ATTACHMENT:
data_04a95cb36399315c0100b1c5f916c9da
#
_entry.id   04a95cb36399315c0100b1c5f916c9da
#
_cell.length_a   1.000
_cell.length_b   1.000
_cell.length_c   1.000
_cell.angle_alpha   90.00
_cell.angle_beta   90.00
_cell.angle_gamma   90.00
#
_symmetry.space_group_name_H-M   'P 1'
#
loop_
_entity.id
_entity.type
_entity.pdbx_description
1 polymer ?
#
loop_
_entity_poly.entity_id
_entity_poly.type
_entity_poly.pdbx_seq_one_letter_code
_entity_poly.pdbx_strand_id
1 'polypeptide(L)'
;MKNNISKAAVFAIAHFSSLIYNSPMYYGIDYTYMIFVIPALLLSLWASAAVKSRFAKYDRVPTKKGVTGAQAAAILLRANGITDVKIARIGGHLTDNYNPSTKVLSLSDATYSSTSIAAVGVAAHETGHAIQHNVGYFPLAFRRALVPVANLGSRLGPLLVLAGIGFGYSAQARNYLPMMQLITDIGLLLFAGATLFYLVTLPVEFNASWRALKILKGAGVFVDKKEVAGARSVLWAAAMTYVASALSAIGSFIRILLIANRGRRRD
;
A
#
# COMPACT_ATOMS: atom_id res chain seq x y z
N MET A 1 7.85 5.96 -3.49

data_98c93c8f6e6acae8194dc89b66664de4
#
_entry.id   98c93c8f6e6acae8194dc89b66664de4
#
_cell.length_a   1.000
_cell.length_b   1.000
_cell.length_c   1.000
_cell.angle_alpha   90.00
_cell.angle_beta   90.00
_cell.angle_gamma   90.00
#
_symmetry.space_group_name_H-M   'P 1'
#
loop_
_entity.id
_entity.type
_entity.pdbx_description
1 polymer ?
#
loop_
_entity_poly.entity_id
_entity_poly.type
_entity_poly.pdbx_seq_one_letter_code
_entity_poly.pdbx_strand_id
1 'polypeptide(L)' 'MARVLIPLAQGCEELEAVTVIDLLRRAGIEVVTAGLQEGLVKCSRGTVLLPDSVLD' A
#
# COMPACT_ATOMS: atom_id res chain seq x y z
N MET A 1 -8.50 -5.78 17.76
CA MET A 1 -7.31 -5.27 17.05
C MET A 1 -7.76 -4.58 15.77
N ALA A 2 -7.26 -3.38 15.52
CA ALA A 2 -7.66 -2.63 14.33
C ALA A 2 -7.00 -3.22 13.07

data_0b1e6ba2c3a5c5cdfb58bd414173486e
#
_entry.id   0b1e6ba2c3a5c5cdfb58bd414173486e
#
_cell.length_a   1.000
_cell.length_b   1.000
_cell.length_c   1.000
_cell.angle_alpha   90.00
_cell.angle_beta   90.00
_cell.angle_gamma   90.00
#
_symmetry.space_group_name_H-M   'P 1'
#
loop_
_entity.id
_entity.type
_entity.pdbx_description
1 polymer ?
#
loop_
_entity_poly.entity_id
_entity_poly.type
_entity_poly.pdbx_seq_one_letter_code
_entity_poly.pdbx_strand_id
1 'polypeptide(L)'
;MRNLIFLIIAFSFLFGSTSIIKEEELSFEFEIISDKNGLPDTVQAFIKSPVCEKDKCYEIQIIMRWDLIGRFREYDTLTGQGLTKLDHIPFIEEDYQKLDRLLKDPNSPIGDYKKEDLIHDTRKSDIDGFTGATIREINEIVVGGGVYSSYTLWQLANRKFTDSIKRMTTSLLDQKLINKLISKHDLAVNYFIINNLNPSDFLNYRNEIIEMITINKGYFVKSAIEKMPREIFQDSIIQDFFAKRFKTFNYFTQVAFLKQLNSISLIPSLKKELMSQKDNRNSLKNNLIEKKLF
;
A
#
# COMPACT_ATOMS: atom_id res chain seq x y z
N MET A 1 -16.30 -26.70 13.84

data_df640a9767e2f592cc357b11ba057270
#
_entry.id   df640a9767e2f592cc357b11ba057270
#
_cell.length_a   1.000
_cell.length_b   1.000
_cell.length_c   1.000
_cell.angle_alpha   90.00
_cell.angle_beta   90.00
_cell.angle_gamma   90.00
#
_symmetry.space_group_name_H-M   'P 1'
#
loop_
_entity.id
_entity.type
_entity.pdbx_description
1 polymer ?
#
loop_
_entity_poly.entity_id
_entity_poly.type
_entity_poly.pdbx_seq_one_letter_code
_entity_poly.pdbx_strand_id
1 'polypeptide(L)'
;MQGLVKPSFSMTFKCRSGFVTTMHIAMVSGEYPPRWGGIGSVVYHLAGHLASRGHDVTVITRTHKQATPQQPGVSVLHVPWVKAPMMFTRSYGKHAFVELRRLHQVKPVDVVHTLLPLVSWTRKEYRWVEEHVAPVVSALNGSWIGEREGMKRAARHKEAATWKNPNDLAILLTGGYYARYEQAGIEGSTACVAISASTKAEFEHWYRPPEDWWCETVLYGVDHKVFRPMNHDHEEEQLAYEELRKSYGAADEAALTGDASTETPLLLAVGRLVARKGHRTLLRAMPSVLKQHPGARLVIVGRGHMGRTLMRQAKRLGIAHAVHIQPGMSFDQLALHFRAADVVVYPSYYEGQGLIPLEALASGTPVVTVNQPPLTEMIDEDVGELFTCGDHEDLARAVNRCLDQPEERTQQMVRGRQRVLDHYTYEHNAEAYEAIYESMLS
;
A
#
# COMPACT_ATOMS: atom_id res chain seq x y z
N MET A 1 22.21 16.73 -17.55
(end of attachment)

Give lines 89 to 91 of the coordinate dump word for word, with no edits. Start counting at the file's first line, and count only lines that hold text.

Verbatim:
1 'polypeptide(L)'
;MRNLIFLIIAFSFLFGSTSIIKEEELSFEFEIISDKNGLPDTVQAFIKSPVCEKDKCYEIQIIMRWDLIGRFREYDTLTGQGLTKLDHIPFIEEDYQKLDRLLKDPNSPIGDYKKEDLIHDTRKSDIDGFTGATIREINEIVVGGGVYSSYTLWQLANRKFTDSIKRMTTSLLDQKLINKLISKHDLAVNYFIINNLNPSDFLNYRNEIIEMITINKGYFVKSAIEKMPREIFQDSIIQDFFAKRFKTFNYFTQVAFLKQLNSISLIPSLKKELMSQKDNRNSLKNNLIEKKLF
;